Interconnected and In Pain: A Roadmap of Lower Back Pain
I have a strong core so why do I still have back pain?
The core is so much more than people give it credit for; it is a network of muscle groups that are active in just about every move you make throughout the day. No matter what your primary activities are, the core is being subject to constant pressure; even when you are sitting perfectly at rest, your core is active in trying to maintain some semblance of posture to support the spine. Too many people misunderstand the core as a primary mover- as a group of muscles that initiates action, or produces force. While this is a function of the core, it is an auxiliary function and training your core this way doesn‘t necessarily help your spine!
Retraining your core in support of your spine
It is true that the core is your spine’s main ally! So instead of training the core as a primary mover, we want to focus on training the core as a primary stabilizer. In this sense, the core stabilizes the movements you make, helping to transfer across the body (and through the spine) in a healthy and balanced manner. In other words, forces will be created elsewhere, and the core will stabilize them. Higher levels of core stability are related to lower levels of back pain, a lower risk for injury, better posture and healthier, longer lives.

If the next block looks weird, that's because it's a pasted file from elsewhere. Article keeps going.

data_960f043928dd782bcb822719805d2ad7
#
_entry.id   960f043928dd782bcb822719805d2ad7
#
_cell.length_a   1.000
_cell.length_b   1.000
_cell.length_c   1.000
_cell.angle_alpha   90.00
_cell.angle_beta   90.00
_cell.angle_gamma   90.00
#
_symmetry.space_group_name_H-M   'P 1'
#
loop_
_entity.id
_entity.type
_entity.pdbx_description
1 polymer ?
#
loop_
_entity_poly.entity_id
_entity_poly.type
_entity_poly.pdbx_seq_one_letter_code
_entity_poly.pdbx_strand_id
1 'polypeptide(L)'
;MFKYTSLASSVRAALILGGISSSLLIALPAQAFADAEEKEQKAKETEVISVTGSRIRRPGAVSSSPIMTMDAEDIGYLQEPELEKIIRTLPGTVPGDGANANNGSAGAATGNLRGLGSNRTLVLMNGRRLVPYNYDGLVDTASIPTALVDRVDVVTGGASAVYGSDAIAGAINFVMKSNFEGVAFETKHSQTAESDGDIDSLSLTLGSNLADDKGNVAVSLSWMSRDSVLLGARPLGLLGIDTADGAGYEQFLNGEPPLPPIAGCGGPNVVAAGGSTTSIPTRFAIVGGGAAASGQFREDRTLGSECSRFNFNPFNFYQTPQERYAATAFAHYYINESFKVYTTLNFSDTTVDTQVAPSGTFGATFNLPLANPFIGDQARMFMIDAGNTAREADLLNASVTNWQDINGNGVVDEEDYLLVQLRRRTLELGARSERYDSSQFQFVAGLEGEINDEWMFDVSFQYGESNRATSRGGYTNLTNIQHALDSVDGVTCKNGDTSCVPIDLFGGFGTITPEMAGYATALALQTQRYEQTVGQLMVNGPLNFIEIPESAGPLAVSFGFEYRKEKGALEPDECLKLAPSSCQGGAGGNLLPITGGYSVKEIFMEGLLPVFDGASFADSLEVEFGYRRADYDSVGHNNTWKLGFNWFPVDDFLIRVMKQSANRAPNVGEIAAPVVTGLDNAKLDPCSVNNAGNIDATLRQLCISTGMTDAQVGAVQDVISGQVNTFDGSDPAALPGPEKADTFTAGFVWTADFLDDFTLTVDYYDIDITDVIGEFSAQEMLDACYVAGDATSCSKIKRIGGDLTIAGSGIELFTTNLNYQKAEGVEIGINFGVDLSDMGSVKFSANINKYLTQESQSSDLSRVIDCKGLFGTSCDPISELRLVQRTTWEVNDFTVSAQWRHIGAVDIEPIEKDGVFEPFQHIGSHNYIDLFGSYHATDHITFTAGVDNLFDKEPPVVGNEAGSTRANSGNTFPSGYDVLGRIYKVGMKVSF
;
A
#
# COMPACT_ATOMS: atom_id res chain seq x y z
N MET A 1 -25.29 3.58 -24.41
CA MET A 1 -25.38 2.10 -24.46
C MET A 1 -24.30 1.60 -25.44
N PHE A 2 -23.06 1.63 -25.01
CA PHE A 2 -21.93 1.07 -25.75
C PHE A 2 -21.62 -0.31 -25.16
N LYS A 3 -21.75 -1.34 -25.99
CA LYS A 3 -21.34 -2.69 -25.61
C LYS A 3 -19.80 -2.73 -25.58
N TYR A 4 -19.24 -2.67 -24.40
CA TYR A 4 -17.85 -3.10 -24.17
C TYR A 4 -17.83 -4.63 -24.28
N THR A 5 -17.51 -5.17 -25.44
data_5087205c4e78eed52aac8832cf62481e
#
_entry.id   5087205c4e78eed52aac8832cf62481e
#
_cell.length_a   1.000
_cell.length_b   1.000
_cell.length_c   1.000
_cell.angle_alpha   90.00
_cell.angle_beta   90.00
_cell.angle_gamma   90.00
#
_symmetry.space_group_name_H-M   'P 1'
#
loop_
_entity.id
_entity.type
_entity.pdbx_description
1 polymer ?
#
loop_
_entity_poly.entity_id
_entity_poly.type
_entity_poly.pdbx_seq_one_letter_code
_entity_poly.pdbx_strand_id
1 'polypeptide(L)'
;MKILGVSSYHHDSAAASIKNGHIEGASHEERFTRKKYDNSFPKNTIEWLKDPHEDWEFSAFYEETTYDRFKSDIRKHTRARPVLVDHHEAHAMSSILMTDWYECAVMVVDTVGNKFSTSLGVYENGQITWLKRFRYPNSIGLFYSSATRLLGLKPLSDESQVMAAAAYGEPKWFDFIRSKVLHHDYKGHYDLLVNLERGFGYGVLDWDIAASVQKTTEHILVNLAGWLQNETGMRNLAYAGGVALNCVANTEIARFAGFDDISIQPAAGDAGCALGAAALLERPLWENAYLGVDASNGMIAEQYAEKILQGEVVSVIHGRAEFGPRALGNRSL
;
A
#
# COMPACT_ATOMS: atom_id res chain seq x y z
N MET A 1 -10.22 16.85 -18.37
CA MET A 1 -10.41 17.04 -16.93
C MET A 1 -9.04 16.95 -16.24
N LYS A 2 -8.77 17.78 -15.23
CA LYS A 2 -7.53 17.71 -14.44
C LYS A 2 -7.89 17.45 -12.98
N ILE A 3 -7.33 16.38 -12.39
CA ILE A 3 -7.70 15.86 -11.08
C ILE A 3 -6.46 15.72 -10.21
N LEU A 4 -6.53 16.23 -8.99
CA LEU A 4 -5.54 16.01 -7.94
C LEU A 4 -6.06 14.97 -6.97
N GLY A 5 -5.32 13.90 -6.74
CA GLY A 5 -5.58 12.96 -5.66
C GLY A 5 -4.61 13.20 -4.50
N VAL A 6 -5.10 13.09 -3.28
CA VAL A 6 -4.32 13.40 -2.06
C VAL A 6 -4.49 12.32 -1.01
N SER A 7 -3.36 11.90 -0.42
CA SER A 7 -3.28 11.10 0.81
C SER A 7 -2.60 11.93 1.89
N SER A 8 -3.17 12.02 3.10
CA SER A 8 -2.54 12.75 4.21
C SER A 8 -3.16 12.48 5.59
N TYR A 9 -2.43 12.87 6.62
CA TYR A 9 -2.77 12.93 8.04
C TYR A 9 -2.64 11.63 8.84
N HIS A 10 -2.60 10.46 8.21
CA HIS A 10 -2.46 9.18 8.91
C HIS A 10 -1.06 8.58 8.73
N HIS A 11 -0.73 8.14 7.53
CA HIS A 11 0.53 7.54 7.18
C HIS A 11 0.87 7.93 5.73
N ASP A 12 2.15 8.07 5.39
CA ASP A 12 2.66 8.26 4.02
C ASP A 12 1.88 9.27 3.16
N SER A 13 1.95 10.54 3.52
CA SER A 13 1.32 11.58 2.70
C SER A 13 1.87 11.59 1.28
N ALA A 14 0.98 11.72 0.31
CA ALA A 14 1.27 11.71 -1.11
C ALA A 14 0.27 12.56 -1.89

How do I establish core stability?
We are so glad you asked! At Scorca Chiropractic Center, we are Fremont’s biomechanical experts and we want to help you establish a stable core in support of your spine. There are numerous exercises and stretches which we can demonstrate in our office, but only after we have reestablished spinal alignment, especially in the lumbar region. Spinal alignment is the foundation that underpins all of the core stability strengthening you will do. If you want to get started on establishing your core as a primary stabilizer, give our office in Fremont a call to schedule an appointment today.
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